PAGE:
Life William Blake was born at 28 Broad Street, Golden Square, London, England into a middle-class family. His artistic talent was noticed and encouraged from an early age. At ten years old, he began engraving copies of drawings of Greek antiquities, a practice that was then preferred to real-life drawing. Four years later he became apprenticed to an engraver, Henry Basire. After two years Basire sent him to copy art from the Gothic churches in London. At the age of twenty-one Blake finished his apprenticeship and set up as a professional engraver.
In 1779 he became a student at the Royal Academy, where he rebelled against what he regarded as the unfinished style of fashionable painters such as Rubens. He preferred the Classical exactness of Michelangelo and Raphael.
In 1782 Blake met John Flaxman, who was to become his patron. In the same year he married a poor illiterate girl named Catherine Boucher, who was five years his junior. Coincidentally Catherine was also his mother's name. Catherine could neither read nor write and even signed her wedding contract with an X. Blake taught her reading and writing and even trained her as an engraver. At that time, George Cumberland, one of the founders of the National Gallery, became an admirer of Blake's work.
Blake's first collection of poems, Poetical Sketches[?], was published circa 1783. His first foray into illuminated printing, a technique that became his hallmark, was made in 1788 with the book There is no Natural Religion[?]. This was made by a colour printing process developed by Blake himself. His famous works Songs of Innocence[?] and Songs of Experience[?] followed soon after. He became a friend of the painter John Henry Fuseli.
Blake had an idiosyncratic view of his Christian religion. In 1789 William and Catherine joined the Swedenborgian New Church[?]. He believed that the truth was learned by personal revelation, not by teaching. What he called his 'visions' were perhaps hallucinations, experiences that he allowed to guide his life. It was these that gave him such a strong and uncompromising belief in his own artistic direction, but also led others to call him eccentric or even mad.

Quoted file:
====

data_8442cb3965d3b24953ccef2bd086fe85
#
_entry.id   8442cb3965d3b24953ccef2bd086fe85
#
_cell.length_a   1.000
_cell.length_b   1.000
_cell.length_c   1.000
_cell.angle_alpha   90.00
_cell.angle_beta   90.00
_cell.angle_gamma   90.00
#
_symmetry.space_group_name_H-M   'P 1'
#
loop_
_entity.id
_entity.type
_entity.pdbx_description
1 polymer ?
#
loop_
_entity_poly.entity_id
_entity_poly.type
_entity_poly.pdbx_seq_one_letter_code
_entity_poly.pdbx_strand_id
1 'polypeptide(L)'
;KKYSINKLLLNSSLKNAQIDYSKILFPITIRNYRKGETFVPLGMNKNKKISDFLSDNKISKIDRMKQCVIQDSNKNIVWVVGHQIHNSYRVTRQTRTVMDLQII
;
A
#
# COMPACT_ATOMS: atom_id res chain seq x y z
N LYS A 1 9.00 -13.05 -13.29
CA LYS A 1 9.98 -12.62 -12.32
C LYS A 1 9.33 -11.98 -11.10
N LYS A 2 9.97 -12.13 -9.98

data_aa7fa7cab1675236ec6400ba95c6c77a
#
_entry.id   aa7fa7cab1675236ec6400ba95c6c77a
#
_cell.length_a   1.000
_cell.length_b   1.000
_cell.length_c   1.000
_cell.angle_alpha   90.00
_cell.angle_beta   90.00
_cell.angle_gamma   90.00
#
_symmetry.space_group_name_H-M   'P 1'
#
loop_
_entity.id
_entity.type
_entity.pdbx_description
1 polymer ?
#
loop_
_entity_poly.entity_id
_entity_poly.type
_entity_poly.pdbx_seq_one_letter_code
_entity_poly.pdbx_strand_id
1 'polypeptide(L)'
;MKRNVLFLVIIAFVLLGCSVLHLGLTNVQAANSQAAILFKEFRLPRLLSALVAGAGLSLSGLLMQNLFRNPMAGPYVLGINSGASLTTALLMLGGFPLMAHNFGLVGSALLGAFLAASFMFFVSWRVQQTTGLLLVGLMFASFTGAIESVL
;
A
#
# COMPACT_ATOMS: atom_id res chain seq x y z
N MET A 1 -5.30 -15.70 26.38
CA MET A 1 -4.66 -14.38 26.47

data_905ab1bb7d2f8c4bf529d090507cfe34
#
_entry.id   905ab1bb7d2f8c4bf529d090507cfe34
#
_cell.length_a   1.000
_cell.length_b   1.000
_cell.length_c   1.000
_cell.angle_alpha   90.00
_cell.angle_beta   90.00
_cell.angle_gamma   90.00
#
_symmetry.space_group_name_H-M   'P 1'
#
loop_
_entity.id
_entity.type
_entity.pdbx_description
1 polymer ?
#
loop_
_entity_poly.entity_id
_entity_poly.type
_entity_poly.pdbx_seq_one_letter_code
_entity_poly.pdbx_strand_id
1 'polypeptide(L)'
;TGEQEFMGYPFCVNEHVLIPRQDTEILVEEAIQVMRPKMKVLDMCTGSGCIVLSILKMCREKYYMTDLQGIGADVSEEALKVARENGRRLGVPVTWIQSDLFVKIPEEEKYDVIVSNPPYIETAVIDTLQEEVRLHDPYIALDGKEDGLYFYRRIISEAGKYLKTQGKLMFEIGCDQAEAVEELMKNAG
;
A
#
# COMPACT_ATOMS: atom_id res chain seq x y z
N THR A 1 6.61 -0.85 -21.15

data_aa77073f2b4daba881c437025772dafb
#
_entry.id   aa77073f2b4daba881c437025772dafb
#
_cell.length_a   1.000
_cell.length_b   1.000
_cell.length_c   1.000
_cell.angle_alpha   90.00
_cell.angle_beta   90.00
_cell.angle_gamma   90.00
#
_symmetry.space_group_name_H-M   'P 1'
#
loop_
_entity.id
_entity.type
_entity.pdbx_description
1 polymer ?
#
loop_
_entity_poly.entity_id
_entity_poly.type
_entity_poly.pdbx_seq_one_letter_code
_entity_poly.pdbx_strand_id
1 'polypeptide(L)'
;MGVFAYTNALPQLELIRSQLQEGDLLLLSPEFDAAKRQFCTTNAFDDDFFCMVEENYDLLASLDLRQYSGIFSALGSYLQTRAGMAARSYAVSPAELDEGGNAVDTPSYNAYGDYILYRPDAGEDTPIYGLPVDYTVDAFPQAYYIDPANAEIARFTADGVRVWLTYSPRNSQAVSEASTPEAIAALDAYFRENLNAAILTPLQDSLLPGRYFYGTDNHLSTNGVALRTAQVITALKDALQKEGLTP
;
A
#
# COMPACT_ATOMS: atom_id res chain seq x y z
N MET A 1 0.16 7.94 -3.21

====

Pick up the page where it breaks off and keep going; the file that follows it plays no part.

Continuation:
In The Marriage of Heaven and Hell Blake began to develop his own mythology, which included a pantheon of characters such as Orc, a messiah and Urizen, a cruel Old Testament-style god. Blake loved Milton's work and Blake tried, as Milton had, to create his own definitions of heaven and hell. This desire to recreate the cosmos is the heart of his work and his psychology. His myths often described the struggle between enlightenment and free love on the one hand, and restrictive education and morals on the other. Blake believed himself a prophet of a New Age, and his identification with free love and democracy has helped to make him a hero of many modern artists. The poet W. B. Yeats admired Blake's spiritualism and helped to popularise him in the 20th century.
Blake's marriage to Catherine remained a close and devoted one until his death. There were early problems, however, such as Catherine's illiteracy and the couple's failure to produce children. At one point, in accordance with the beliefs of the Swedenborgian Society, Blake suggested bringing in a concubine. Catherine was distressed at the idea, and he dropped it. Later in life, the pair seem to have settled down, and their apparent domestic harmony in middle age is better documented than their early difficulties.
Later in his life Blake sold a great number of works, particularly his Bible illustrations, to Thomas Butts, a patron who saw Blake more as a friend in need than an artist. Geoffrey Keynes, a biographer, described Butts as 'a dumb admirer of genius, which he could see but not quite understand.' Dumb or not, we have him to thank for eliciting and preserving so many works.
The Last Judgement[?] is a work in which Blake sums up and illustrates all the mythology that he has created.
About 1800 Blake moved to a cottage at Felpham in Sussex (now West Sussex) to take up a job illustrating the works of William Hayley, a mediocre poet. It was in this cottage that Blake wrote Milton[?] (which was published later between 1804 and 1808). The preface to this book included the poem And did those feet in ancient time.
Blake returned to London in 1802 and began to write and illustrate Jerusalem[?] (1804-1820). He was introduced by George Cumberland to a young artist named John Linnell. Through Linnell he met Samuel Palmer, who belonged to a group of artists who called themselves the 'Shoreham Ancients'. This group shared Blake's rejection of modern trends and his belief in a spiritual and artistic New Age. Blake benefited from this group technically, by sharing in their advances in watercolour painting, and personally, by finding a receptive audience for his ideas.
He died while still hard at work. His last work was said to be a sketch of his wife. Perhaps Blake's life is summed up by his statement that "The imagination is not a State: it is the Human existence itself."
Works His early works include Songs of Innocence[?] (1789) and Songs of Experience[?] (1793-1794), and The Marriage of Heaven and Hell (1790-1793). His longer illustrated manuscripts, the prophecies, include America, Europe, and Asia (the 'Continental Prophecies'); And did those feet in ancient time (also known as Jerusalem); Milton a Poem; and Urizen.